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A History of the Gipsies by Walter Simson

She got possession of the kiln


the christian and surnames common to them in Scotland, the Gipsies have names in their own language;[146] and, while travelling through the country, assume new names every morning, before commencing the day's journey, and retain them till money is received, in one way or other, by each individual of the company; but if no money is received before twelve o'clock, they all, at noon-tide, resume their permanent Scottish names. They consider it unlucky to set out on a journey, in the morning, under their own proper names; and if they are, by any chance, called back, by any of their neighbours, they will not again stir from home for that day. The Gipsies also frequently change their British names when from home: in one part of the country they have one name, and in another part they appear under a different one, and so on.

[146] In the "Gipsies in Spain," Mr. Borrow says: "Every family in England has two names; one by which they are known to the Gentiles, and another which they use among themselves."--ED.

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I will now describe the appearance of the Gipsies in Tweed-dale during the generation immediately following the one in which we have considered them; and would make this remark, that this account applies to them of late years, with this exception, that the numbers in which the nomadic class are to be met with are greatly reduced, their

condition greatly fallen, and the circumstances attending their reception, countenance and toleration, much modified, and in some instances totally changed.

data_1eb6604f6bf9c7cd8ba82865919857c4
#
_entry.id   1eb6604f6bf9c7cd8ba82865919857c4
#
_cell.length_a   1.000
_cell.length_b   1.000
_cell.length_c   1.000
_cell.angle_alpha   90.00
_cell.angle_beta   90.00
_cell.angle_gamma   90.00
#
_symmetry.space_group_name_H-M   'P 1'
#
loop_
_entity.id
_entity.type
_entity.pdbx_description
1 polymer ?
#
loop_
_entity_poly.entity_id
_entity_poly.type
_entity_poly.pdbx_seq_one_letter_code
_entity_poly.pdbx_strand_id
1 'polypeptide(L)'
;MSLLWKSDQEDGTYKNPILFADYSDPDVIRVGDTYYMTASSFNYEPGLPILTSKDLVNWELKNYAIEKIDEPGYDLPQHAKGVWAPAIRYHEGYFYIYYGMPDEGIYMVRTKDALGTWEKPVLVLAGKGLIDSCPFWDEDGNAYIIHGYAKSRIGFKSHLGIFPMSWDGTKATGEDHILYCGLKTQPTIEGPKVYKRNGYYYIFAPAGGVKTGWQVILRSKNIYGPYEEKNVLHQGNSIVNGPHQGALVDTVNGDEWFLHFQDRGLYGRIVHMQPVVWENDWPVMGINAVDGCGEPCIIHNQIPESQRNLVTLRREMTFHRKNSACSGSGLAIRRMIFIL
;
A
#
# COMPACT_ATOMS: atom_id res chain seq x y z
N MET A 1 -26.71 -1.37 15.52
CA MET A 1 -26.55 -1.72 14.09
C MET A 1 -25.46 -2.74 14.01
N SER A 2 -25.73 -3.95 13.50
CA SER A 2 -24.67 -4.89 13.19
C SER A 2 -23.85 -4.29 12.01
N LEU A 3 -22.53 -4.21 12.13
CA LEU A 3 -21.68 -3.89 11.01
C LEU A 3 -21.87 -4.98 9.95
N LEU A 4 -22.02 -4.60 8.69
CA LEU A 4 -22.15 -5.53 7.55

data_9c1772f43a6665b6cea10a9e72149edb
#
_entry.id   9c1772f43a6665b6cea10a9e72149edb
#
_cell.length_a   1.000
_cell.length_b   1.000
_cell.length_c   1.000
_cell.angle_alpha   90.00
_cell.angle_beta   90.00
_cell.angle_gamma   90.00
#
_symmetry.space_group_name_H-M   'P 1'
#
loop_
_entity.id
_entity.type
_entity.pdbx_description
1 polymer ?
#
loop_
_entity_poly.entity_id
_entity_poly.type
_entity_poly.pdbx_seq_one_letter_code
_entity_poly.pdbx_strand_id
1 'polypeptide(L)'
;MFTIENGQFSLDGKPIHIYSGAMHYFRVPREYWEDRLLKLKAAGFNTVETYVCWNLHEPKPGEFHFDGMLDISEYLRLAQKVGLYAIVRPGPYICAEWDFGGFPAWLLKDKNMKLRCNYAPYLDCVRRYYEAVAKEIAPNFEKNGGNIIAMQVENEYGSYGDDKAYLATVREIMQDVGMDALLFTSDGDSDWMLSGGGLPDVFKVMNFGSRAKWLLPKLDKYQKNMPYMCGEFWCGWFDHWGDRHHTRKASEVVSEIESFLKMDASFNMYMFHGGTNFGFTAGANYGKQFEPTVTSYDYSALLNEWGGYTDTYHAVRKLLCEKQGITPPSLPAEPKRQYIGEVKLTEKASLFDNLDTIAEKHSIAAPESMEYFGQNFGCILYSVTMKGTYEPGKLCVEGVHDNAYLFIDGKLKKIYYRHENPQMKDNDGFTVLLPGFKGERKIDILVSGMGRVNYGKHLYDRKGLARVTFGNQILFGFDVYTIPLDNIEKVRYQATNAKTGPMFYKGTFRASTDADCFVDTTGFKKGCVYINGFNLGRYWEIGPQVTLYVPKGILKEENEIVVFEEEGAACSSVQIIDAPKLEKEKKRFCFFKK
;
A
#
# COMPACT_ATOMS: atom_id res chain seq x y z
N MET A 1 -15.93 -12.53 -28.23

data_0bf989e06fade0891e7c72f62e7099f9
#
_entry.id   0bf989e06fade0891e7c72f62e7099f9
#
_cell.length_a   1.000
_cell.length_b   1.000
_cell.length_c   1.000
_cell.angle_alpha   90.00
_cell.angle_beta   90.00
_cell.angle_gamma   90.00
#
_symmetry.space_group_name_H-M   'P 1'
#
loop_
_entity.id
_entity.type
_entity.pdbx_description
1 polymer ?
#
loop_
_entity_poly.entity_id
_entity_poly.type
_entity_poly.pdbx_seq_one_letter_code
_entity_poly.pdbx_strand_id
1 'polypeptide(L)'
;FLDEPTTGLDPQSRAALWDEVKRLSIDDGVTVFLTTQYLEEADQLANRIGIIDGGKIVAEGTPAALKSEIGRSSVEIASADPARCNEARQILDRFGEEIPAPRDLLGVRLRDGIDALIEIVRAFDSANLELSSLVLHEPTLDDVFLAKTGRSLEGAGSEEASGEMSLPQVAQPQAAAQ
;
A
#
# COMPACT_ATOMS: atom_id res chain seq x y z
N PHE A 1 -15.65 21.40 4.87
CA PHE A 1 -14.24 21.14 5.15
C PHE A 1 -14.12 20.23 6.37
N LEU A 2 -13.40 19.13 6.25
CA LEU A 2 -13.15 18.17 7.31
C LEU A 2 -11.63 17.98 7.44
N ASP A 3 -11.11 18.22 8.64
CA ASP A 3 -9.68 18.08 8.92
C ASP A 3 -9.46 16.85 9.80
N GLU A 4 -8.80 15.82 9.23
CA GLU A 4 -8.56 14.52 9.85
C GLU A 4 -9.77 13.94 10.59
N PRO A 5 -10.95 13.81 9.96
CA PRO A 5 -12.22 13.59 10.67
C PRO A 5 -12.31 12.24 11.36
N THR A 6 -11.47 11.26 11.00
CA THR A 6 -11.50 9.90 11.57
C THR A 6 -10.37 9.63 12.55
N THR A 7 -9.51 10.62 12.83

Within the memories of my father and grandfather, which take in about the last hundred years, none of the Gipsies who traversed Tweed-dale carried tents with them for their accommodation. The whole of them occupied the kilns and out-houses in the country; and so thoroughly did they know the country, and where these were to be found, and the disposition of the owners of them, that they were never at a loss for shelter in their wanderings.

Some idea may be formed of the number of Gipsies who would sometimes be collected together, from the following extract from the Clydesdale Magazine, for May, 1818: "Mr. Steel, of Kilbucho Mill, bore a good name among 'tanderal gangerals.' His kiln was commodious, and some hardwood trees, which surrounded his house, bid defiance to the plough, and formed a fine pasture-sward for the cuddies, on a green of considerable extent. On a summer Saturday night, Mary came to the door, asking quarters, pretty late. She had only a single ass, and a little boy swung in the panniers. She got possession of the kiln, as usual, and the ass was sent to graze on the green; but Mary was only the avant-garde. Next morning, when the family rose, they counted no less than forty cuddies on the grass, and a man for each of them in the kiln, besides women and children." Considering the large families the Gipsies generally have, and allowing at this meeting two asses for carrying the infants and luggage of each family, there could not have been less than one hundred Gipsies on the spot.

My parents recollect the Gipsies, about the year 1775, traversing the county of Tweed-dale, and parts of the surrounding shires, in bands varying in numbers from ten to upwards of thirty in each horde. Sometimes ten or twelve horses and asses were attached to one large horde, for the purpose of carrying the children, baggage, &c. In the summer of 1784, forty Gipsies, in one band, requested permission of my father to occupy one of his out-houses. It was good-humouredly observed to them that, when such numbers of them came in one body, they should send their quarter-master in advance, to mark out their camp. The Gipsies only smiled at the remark. One half of them got the house requested; the other half occupied an old, ruinous mill, a mile distant. There were above seven of these large bands which frequented the farms of my relatives in Tweed-dale down to about the year 1790. A few years after this period, when a boy, I assisted to count from twenty-four to thirty Gipsies who took up their quarters in an old smearing-house on one of these farms. The children, and the young folks generally, were running about the old house like bees flying about a hive. Their horses, asses, dogs, cats, poultry, and tamed birds were numerous.

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